Collateral Source Rule
South Carolina’s collateral source rule is designed to prevent liable defendants from receiving a plaintiff’s employment, insurance, or other contractual benefits. It accomplishes this purpose by requiring the defendant to pay the full amount they are responsible for without deducting any payment the plaintiff has already received or will receive from wholly independent sources.
For example, if an injured party uses medical insurance to cover upfront medical costs, the collateral source rule requires the defendant to still pay the full amount of damages, even though the money did not come out of the plaintiff’s pocket. This is not to say, however, that the plaintiff is entitled to compensation over what they actually paid. Instead, the insurance company (or other source of funds) is entitled to recover the amount that they paid.
South Carolina follows the general rule of obligating injured parties to mitigate their damages. This simply requires that plaintiffs take steps that an ordinarily prudent person would do in like circumstances to avoid as much damage as is reasonably possible. However, it does not require the plaintiff to take any unreasonable steps or to incur substantial expenses in order to avoid additional damage. Furthermore, the doctrine of mitigating damages is quite broad, and the burden of proof is on the defendant.
Magistrates have concurrent jurisdiction with the Circuit Court over “small claims” in South Carolina. As defined under South Carolina Code § 22-3-10, this means that magistrates can hear cases where the damages claimed are less than $7,500. However, under South Carolina Code § 22-3-20, magistrates do not have jurisdiction if the State is a party to the suit.
The Circuit Court is the court of general jurisdiction in South Carolina. This court is broken into a civil division, the Court of Common Pleas, and a criminal division, the Court of General Sessions. The Circuit Court also has limited appellate jurisdiction over Probate, Magistrate’s, and Municipal Courts. Burn injury is a subset of tort law, which is handled by the Court of common Please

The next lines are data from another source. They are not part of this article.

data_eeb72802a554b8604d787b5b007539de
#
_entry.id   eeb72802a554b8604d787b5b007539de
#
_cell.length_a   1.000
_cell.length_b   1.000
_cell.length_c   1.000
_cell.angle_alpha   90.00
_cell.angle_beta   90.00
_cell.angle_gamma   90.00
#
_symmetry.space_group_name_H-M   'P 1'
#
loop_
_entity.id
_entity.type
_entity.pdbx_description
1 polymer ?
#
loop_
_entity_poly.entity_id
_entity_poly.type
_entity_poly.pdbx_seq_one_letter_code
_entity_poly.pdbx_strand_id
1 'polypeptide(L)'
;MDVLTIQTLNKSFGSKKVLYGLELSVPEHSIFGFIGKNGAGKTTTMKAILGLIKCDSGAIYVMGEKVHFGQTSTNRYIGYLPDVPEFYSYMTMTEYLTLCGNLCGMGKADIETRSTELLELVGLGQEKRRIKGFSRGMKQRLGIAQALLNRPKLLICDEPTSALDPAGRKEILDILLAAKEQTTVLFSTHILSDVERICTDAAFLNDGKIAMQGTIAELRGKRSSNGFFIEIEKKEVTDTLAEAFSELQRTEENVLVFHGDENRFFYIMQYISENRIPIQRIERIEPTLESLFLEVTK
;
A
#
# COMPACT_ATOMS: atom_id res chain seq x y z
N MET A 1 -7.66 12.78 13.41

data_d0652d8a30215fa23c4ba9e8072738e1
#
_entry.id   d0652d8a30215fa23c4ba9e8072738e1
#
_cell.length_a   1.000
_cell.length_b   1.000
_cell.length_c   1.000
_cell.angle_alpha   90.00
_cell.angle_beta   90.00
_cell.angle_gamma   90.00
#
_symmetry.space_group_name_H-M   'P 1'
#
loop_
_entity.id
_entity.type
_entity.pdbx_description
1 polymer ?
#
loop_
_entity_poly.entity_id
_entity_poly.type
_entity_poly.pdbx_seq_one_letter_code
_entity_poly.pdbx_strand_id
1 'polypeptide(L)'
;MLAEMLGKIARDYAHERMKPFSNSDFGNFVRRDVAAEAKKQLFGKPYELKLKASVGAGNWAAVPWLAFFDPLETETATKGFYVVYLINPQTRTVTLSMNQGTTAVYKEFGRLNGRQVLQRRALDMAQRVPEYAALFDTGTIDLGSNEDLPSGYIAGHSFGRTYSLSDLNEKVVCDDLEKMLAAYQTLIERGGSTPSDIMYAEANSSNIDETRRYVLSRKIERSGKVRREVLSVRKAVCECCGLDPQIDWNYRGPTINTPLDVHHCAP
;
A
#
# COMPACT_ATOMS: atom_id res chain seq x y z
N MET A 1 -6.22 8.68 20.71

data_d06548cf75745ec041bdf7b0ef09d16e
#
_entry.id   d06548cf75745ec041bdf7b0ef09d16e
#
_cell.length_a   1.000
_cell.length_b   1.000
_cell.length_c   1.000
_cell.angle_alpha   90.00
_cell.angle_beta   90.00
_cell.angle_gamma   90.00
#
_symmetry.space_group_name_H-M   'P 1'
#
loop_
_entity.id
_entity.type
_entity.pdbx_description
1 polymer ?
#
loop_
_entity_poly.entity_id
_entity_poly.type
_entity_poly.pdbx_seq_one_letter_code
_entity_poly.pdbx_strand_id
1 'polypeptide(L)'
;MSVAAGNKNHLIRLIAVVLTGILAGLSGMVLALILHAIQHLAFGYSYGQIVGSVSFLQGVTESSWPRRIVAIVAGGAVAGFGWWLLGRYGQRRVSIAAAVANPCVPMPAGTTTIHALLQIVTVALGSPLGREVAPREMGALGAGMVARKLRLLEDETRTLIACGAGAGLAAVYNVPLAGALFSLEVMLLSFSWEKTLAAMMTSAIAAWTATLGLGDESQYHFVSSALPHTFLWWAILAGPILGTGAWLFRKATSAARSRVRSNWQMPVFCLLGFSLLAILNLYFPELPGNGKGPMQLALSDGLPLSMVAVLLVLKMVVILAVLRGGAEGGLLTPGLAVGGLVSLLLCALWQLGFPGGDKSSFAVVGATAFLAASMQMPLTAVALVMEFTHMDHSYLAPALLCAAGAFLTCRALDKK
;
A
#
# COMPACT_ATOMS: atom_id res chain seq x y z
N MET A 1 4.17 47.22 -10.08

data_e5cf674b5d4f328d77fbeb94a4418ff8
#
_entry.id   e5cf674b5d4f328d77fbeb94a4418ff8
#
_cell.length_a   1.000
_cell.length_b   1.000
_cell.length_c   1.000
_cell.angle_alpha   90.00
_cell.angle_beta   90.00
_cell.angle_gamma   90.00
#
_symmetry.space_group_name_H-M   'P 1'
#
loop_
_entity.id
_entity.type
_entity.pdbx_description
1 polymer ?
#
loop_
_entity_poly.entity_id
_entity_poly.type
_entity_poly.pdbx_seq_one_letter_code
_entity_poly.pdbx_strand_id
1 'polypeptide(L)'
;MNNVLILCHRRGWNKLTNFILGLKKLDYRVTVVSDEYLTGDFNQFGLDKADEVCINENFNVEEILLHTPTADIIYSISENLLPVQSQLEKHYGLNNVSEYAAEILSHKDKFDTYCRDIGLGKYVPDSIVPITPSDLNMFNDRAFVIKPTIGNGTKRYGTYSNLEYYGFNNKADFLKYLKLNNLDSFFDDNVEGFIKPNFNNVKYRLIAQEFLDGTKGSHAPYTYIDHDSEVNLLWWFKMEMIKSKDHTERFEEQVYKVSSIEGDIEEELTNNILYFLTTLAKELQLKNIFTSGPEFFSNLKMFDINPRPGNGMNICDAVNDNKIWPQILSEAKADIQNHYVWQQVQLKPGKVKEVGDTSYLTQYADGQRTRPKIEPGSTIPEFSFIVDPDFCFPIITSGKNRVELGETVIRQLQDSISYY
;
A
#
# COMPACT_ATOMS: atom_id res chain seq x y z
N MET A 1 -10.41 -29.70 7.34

The South Carolina Circuit Court is divided into sixteen judicial circuits that are manned by forty-nine circuit judges on a rotating basis. Each circuit maintains at least one judge with an office in the judge’s home county at all times. Circuit Court judges are elected to staggered six year terms by the South Carolina General Assembly.
Court of Appeals
Under Title 14, Chapter 8 of the South Carolina Code of Laws, the Court of Appeals has nine total judges, one Chief Judge and nine associate judges. Like the Circuit Court, judges on the Court of Appeals are elected by the South Carolina General Assembly to six year terms. The court is the primary method of appeal for decision of judges in the Circuit Court with limited exception.
As an appellate body, the Court of Appeals sits in panels of three but is also permitted to sit en banc—meaning all the judges are permitted to hear the case together. When the Court of Appeals decides to hear a case en banc, a decision requires at least 6 judges in order to be considered a
South Carolina Supreme Court
The highest court in South Carolina is the Supreme Court of South Carolina. The Court consists of 5 justices—one chief justice and four associate justices—who are elected by the South Carolina General Assembly to ten year terms. In addition to its role as the highest source of South Carolina state law, the Court is responsible for creating rules (both procedural and administrative) for all of the courts in South Carolina. While the Supreme Court of South Carolina has a limited scope of appeals that it handles directly, with regards to burn injuries, it hears cases exclusively on a discretionary basis.
The law firm of Walker Morgan is located at 135 E Main St., Lexington, SC 29072. All lawyers at Walker Morgan are licensed to practice law in the State of South Carolina. Should you wish to retain our firm for legal representation regarding a potential case in any other jurisdiction we are required to associate local counsel in that foreign jurisdiction and seek permission from a court of the foreign jurisdiction to temporarily engage in the practice of law therein for purposes of pursuing your potential claim only.
By offering the following information the lawyers at Walker Morgan are not offering legal advice or legal guidance. The lawyers at Walker Morgan are not licensed to practice law in South Carolina. Should you have a question/concern specific to South Carolina law, please contact an attorney licensed to practice law in the State of South Carolina.